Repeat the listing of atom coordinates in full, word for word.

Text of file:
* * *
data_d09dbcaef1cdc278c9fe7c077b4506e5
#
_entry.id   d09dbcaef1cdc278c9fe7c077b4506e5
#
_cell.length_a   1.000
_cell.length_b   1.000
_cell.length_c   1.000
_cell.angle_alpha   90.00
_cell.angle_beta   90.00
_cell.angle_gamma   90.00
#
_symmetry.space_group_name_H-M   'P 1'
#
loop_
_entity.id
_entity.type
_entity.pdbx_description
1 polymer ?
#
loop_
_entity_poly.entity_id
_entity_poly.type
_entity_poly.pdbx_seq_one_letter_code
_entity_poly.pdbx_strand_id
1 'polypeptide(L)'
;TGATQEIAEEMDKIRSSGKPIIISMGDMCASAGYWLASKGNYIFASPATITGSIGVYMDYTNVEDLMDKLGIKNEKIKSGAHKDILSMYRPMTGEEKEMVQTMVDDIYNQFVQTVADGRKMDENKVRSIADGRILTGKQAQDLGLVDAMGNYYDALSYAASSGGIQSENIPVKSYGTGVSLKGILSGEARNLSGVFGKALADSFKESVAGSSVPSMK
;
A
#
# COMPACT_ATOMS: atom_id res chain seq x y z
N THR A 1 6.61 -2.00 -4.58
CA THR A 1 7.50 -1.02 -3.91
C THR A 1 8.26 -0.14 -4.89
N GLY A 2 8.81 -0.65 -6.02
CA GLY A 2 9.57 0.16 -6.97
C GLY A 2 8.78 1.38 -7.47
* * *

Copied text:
data_d09dbcaef1cdc278c9fe7c077b4506e5
#
_entry.id   d09dbcaef1cdc278c9fe7c077b4506e5
#
_cell.length_a   1.000
_cell.length_b   1.000
_cell.length_c   1.000
_cell.angle_alpha   90.00
_cell.angle_beta   90.00
_cell.angle_gamma   90.00
#
_symmetry.space_group_name_H-M   'P 1'
#
loop_
_entity.id
_entity.type
_entity.pdbx_description
1 polymer ?
#
loop_
_entity_poly.entity_id
_entity_poly.type
_entity_poly.pdbx_seq_one_letter_code
_entity_poly.pdbx_strand_id
1 'polypeptide(L)'
;TGATQEIAEEMDKIRSSGKPIIISMGDMCASAGYWLASKGNYIFASPATITGSIGVYMDYTNVEDLMDKLGIKNEKIKSGAHKDILSMYRPMTGEEKEMVQTMVDDIYNQFVQTVADGRKMDENKVRSIADGRILTGKQAQDLGLVDAMGNYYDALSYAASSGGIQSENIPVKSYGTGVSLKGILSGEARNLSGVFGKALADSFKESVAGSSVPSMK
;
A
#
# COMPACT_ATOMS: atom_id res chain seq x y z
N THR A 1 6.61 -2.00 -4.58
CA THR A 1 7.50 -1.02 -3.91
C THR A 1 8.26 -0.14 -4.89
N GLY A 2 8.81 -0.65 -6.02
CA GLY A 2 9.57 0.16 -6.97
C GLY A 2 8.78 1.38 -7.47